I know two women who are missing out on the best potential time of their lives. They are looking after their elderly husbands. Many years ago, each married a man who was around twenty years older than they were. At the time, each woman was not coping well alone. Their husbands provided much needed emotional and financial security.
For around thirty years, the marriages survived and were reasonably happy, but in recent years there has been a change. The men grew old and became ill. Both men were successful in their businesses, seeing themselves as strong, protective and capable. Now they are struggling to cope with their physical demise. Their wives describe them as weak, needy and demanding. Both women are tired, frustrated and resentful. They hate looking after these men who once looked after them.
Blanche d’Alpuget didn’t miss out. She was the main carer of her husband, Bob Hawke, the former prime minister, nursing him during the last year of his life when he was at his weakest.
After his death, she said the joy of mature love involves great softness and intimacy with no pretence or secrets, and that she found it wonderful to look after the one she loved.
We often said to each other that we’ve been blessed to have this period together.
[It has been] the most tender and intimate of our whole lives. For me [our relationship ranged from] the wild excitement of sexual ecstasy to the great tenderness of looking after a person who was completely dependent upon me. And there is much greater intimacy, actually, in looking after somebody who is in that debilitated state than there is in even the wildest sex.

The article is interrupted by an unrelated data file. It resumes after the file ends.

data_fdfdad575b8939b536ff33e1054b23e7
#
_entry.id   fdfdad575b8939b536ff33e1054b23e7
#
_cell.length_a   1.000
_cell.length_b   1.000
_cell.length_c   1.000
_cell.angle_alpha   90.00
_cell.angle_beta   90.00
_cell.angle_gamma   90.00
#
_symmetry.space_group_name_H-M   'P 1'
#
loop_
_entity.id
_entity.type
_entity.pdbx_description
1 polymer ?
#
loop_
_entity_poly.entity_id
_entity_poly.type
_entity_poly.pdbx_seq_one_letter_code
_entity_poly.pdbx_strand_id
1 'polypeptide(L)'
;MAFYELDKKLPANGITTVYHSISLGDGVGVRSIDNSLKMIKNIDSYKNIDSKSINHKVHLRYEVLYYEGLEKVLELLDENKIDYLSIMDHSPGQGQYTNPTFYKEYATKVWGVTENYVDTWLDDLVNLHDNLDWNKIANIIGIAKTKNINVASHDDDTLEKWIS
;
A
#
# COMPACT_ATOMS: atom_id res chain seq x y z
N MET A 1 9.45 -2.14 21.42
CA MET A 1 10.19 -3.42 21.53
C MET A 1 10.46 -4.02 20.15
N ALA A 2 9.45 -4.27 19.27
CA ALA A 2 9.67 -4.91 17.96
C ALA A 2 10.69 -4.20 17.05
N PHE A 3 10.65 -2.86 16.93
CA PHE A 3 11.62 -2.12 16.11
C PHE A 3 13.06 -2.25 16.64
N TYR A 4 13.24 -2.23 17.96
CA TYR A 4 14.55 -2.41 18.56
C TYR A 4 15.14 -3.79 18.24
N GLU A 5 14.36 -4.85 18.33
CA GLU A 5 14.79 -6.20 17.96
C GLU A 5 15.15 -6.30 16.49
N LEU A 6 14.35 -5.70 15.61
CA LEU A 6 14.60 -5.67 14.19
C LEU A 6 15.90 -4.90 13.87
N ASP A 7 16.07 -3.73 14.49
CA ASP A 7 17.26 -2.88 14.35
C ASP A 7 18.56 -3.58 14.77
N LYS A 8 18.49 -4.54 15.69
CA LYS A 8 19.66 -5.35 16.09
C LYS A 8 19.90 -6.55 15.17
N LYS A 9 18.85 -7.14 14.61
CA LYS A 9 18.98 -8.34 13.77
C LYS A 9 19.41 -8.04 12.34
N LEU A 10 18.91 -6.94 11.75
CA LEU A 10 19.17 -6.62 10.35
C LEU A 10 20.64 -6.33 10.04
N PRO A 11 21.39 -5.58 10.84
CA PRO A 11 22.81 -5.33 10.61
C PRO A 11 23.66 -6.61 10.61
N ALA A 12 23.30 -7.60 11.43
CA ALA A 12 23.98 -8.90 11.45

Some people might find it difficult to believe that caring for a loved one can be so gratifying. But I have come across this before in my clients. Some feel like this in their current lives and some have felt it about their past lives. One of the latter is Lorraine.
In the regression, Lorraine re-lived a past life in America as a man, Jimmy, who married in mid-life. Three years after they married, his wife, Maddy, fell off a horse and was crippled.
She is sitting in a rocking chair and I am bringing her iced tea on a platter. I am the carer. I just want to look after her because she is so brave, and I love her so much. We didn’t have any children and we really wanted them. There is a sadness about that in her.
I am looking at the sunset, realising there is more to life than children. She appreciates the care I give her.
We are sitting on the porch of a two-story house, near the town. I see horses going by. We have lots of friends and they and others come by and say hello.
We love bantering, being funny, singing, talking and dreaming together. She is not demanding but she does have a mind of her own. She has a view about things, she reads and teaches me what she knows. I had to wait a long time for her to come into my life
There is a piano in the house, and I play it in the evenings. Now we are having a drink together. I carry her upstairs to bed. Although it is limited; it is a lovely life.
Now I see myself on the porch alone, feeling sad. She is gone.
I died around 60, from a heart attack about five years after she passed. I grew some plants for her and watched them grow. It was too long. I missed her.
We made a pact. She would like to look after me next time. She is my friend and the love of my life. That is why I love sunflowers. I planted some.
I feel peaceful now. I see that it is important to appreciate looking after another and doing so is joy. It was pure joy looking after her with the love between us.
No doubt it takes a lot of energy looking after another who is needy. There are times of exhaustion and frustration. But it gives us an opportunity to reach into the most loving part of ourselves rather than giving into resentment. To do this, our love for ourselves needs to be strong and resilient, as strong as our love for another.
We are spiritually mature when we realise it is privilege to be either the carer, or the one being cared for.